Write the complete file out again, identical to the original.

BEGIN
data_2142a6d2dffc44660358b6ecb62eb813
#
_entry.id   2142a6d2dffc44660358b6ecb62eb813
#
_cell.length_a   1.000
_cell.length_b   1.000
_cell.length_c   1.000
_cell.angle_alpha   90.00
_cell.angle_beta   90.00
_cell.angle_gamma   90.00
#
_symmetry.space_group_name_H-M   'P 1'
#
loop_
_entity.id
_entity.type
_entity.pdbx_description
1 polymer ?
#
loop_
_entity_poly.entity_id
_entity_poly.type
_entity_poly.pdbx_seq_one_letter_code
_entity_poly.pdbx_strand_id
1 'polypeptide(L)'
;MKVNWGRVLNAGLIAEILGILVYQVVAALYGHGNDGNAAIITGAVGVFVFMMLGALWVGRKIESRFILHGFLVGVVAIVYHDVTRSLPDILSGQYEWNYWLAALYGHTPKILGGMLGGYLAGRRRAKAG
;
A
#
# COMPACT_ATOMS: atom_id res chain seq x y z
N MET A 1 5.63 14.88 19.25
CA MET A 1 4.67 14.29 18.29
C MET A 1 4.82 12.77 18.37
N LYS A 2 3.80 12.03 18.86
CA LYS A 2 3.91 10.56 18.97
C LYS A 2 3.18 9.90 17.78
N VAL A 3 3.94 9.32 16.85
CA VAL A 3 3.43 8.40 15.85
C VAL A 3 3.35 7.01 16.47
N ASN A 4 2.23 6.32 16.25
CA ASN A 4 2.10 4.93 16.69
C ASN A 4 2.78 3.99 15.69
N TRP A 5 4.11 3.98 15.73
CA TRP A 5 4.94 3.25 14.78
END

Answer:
data_2142a6d2dffc44660358b6ecb62eb813
#
_entry.id   2142a6d2dffc44660358b6ecb62eb813
#
_cell.length_a   1.000
_cell.length_b   1.000
_cell.length_c   1.000
_cell.angle_alpha   90.00
_cell.angle_beta   90.00
_cell.angle_gamma   90.00
#
_symmetry.space_group_name_H-M   'P 1'
#
loop_
_entity.id
_entity.type
_entity.pdbx_description
1 polymer ?
#
loop_
_entity_poly.entity_id
_entity_poly.type
_entity_poly.pdbx_seq_one_letter_code
_entity_poly.pdbx_strand_id
1 'polypeptide(L)'
;MKVNWGRVLNAGLIAEILGILVYQVVAALYGHGNDGNAAIITGAVGVFVFMMLGALWVGRKIESRFILHGFLVGVVAIVYHDVTRSLPDILSGQYEWNYWLAALYGHTPKILGGMLGGYLAGRRRAKAG
;
A
#
# COMPACT_ATOMS: atom_id res chain seq x y z
N MET A 1 5.63 14.88 19.25
CA MET A 1 4.67 14.29 18.29
C MET A 1 4.82 12.77 18.37
N LYS A 2 3.80 12.03 18.86
CA LYS A 2 3.91 10.56 18.97
C LYS A 2 3.18 9.90 17.78
N VAL A 3 3.94 9.32 16.85
CA VAL A 3 3.43 8.40 15.85
C VAL A 3 3.35 7.01 16.47
N ASN A 4 2.23 6.32 16.25
CA ASN A 4 2.10 4.93 16.69
C ASN A 4 2.78 3.99 15.69
N TRP A 5 4.11 3.98 15.73
CA TRP A 5 4.94 3.25 14.78